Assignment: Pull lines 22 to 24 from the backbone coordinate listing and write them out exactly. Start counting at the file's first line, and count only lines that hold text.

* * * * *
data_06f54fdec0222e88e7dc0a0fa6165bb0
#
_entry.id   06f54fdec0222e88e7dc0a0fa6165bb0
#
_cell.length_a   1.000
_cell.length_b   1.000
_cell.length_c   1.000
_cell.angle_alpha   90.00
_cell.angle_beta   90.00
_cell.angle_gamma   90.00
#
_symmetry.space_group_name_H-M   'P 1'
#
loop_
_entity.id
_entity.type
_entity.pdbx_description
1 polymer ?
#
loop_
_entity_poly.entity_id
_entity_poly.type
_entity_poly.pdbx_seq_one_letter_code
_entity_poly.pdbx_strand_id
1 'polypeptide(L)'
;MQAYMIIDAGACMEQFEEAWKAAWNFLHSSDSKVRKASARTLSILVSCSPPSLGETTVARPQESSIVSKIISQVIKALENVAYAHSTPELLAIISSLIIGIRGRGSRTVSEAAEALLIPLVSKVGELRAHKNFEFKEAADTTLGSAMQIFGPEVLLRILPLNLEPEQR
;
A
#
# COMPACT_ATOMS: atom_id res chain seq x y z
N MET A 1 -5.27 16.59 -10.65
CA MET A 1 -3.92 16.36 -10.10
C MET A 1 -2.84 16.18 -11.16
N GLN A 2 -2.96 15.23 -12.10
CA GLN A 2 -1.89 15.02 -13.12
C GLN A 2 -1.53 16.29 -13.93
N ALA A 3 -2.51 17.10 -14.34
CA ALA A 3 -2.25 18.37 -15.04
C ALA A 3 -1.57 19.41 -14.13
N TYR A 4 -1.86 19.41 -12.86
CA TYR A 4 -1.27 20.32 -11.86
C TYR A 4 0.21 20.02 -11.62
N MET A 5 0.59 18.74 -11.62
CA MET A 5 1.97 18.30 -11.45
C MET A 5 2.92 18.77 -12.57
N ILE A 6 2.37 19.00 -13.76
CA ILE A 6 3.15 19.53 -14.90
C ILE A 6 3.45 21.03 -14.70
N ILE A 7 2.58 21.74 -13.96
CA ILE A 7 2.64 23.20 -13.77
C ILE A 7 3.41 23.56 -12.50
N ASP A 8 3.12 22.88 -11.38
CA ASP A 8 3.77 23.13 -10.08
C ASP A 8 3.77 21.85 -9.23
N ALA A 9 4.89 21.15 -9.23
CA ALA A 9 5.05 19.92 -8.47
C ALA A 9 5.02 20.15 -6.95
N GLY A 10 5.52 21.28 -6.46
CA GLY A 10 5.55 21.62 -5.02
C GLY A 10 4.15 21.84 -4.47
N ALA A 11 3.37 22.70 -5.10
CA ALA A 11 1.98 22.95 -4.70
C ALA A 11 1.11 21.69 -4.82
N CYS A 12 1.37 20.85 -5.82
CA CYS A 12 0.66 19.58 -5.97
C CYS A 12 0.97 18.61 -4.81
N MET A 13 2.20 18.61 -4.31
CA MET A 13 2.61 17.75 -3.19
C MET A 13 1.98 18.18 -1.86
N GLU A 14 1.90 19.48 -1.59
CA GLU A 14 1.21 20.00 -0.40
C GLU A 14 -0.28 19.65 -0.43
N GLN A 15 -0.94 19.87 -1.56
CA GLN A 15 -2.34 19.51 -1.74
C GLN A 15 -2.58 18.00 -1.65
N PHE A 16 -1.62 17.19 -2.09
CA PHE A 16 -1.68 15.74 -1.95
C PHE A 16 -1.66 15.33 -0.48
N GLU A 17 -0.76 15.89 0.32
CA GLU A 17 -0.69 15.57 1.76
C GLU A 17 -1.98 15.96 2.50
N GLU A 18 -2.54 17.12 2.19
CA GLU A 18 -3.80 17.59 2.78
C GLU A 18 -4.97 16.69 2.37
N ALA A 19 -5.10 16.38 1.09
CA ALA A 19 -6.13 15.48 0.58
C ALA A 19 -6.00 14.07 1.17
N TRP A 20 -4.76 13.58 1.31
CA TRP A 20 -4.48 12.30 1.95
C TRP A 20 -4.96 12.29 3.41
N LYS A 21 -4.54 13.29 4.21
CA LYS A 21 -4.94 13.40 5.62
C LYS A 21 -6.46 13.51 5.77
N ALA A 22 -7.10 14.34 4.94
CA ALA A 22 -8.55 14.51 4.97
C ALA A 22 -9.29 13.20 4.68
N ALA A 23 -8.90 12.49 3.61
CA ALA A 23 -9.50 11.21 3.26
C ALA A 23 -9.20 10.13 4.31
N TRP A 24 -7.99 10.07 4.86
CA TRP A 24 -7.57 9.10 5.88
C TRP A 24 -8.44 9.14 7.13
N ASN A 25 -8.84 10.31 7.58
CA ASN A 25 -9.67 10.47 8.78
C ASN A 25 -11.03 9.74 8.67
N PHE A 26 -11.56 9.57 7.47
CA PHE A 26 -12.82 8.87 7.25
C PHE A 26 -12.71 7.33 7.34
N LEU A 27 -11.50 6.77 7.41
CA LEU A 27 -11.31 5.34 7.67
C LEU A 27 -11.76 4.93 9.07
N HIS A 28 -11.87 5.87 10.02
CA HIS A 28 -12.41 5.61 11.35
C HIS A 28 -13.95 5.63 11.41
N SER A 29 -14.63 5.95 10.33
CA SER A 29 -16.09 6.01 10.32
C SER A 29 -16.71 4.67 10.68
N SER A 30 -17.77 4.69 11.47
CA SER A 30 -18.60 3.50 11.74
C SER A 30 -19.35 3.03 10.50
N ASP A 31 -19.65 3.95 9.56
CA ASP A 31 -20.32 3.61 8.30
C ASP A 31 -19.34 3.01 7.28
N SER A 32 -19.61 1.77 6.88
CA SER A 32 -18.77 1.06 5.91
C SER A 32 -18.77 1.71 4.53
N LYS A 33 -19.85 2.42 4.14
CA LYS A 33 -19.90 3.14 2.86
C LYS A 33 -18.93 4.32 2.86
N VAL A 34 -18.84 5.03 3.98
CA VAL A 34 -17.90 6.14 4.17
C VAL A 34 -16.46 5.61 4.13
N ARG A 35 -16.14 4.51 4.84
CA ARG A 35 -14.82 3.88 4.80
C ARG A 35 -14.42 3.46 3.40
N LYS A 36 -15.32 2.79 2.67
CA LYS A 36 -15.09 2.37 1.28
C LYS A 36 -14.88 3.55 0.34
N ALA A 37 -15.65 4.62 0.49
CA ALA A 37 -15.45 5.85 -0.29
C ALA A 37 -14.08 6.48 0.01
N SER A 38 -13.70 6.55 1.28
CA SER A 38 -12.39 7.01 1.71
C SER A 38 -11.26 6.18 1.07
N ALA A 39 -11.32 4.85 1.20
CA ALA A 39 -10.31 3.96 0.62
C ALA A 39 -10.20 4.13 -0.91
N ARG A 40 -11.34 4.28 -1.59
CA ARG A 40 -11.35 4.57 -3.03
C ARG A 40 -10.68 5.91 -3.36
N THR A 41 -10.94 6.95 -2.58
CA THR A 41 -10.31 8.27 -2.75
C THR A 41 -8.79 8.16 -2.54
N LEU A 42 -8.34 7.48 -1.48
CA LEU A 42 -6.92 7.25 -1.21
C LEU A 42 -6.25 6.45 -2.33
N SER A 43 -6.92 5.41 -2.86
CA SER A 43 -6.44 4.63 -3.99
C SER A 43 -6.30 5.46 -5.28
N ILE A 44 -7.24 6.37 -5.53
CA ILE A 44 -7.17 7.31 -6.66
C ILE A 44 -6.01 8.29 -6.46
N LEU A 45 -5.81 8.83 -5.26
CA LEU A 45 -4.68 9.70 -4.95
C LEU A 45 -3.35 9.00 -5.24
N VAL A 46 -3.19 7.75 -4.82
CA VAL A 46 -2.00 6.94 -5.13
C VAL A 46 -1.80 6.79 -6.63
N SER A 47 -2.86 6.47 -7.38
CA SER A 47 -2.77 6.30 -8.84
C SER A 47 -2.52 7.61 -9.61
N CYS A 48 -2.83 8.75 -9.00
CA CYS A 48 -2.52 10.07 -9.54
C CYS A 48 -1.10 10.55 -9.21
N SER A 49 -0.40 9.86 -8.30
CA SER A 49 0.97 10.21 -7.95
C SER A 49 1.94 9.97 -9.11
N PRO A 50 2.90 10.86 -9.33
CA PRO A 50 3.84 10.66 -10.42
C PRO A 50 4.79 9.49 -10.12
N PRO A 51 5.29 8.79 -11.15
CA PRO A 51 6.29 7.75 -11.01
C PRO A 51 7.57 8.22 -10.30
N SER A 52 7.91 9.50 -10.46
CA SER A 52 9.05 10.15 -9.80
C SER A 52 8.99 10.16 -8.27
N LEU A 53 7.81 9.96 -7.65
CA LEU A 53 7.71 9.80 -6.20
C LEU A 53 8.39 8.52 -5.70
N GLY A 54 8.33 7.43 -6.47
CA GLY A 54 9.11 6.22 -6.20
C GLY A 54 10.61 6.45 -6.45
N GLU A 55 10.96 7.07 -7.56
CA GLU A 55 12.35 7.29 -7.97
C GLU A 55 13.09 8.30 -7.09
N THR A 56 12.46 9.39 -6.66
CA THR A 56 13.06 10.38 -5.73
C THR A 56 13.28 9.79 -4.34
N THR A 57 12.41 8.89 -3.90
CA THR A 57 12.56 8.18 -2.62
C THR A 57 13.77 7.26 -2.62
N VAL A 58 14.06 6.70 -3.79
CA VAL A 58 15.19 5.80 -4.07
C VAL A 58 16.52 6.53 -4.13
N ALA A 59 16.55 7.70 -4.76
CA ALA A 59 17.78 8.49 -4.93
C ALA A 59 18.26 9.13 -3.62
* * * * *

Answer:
_entity_poly.type
_entity_poly.pdbx_seq_one_letter_code
_entity_poly.pdbx_strand_id